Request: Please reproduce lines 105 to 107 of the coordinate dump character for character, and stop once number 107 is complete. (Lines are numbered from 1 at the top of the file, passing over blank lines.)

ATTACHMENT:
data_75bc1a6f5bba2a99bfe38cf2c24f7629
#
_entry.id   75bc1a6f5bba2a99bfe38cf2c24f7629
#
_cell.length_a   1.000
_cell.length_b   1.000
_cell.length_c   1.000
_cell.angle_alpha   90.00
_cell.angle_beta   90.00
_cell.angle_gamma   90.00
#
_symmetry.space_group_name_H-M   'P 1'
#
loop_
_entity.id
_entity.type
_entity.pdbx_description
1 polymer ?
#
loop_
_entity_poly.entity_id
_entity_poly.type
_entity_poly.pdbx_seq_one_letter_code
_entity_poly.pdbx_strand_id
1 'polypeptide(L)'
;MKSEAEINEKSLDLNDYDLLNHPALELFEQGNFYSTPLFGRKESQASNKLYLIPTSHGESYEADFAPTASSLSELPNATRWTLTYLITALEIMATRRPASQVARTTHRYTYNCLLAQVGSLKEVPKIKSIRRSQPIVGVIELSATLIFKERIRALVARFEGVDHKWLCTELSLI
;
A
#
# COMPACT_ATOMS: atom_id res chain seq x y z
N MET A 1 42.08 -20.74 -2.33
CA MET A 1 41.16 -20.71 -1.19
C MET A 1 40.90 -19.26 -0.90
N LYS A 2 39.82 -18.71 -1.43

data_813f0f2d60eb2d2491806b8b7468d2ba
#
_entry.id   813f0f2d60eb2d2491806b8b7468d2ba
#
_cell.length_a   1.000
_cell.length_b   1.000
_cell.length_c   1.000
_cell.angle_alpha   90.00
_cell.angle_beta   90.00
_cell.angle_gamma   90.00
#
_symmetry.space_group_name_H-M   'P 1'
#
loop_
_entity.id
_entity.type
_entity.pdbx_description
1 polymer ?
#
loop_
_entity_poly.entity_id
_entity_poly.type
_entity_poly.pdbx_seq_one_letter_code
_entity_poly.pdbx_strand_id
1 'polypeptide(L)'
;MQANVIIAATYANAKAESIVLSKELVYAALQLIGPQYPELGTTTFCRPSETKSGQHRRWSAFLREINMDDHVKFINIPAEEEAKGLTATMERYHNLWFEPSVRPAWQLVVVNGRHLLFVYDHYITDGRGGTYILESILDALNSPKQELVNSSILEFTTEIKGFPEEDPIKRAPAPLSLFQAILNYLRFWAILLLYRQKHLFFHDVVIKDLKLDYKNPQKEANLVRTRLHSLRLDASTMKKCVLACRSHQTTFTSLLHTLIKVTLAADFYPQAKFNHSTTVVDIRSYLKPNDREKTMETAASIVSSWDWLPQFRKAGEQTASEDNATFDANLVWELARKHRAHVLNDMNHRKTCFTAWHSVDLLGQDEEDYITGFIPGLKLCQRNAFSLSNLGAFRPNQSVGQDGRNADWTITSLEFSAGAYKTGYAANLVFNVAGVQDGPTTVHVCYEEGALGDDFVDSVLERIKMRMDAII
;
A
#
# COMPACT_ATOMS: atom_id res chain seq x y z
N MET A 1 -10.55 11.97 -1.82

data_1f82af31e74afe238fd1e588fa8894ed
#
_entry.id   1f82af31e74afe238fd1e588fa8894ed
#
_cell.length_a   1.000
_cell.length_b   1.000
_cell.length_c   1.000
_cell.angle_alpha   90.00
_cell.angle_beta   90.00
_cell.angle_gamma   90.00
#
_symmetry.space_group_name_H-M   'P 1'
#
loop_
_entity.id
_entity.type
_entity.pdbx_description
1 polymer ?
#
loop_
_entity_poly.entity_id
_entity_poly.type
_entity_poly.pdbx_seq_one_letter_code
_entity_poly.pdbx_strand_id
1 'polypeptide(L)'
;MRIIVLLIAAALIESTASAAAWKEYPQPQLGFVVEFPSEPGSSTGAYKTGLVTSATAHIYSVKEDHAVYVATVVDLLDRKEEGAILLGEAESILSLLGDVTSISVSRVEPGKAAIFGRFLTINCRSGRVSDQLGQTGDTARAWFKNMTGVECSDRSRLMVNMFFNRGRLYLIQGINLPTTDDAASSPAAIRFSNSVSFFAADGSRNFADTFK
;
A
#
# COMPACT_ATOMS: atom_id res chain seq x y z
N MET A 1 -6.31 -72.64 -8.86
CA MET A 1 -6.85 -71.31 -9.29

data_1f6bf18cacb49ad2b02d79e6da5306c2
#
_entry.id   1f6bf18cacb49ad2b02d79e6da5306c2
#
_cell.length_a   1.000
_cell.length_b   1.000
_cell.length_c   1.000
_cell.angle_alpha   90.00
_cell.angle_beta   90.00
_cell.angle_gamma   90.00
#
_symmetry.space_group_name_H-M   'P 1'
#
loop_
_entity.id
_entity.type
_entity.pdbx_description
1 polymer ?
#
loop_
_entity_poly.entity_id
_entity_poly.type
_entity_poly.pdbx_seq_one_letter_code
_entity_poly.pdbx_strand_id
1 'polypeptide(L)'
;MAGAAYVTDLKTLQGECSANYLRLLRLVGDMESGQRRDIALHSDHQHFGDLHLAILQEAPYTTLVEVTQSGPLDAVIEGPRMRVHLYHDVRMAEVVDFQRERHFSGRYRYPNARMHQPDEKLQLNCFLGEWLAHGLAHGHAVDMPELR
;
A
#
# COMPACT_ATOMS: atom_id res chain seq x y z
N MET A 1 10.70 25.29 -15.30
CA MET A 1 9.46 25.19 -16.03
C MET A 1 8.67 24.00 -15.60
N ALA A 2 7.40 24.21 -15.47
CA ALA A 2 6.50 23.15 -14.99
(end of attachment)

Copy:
_cell.angle_alpha   90.00
_cell.angle_beta   90.00
_cell.angle_gamma   90.00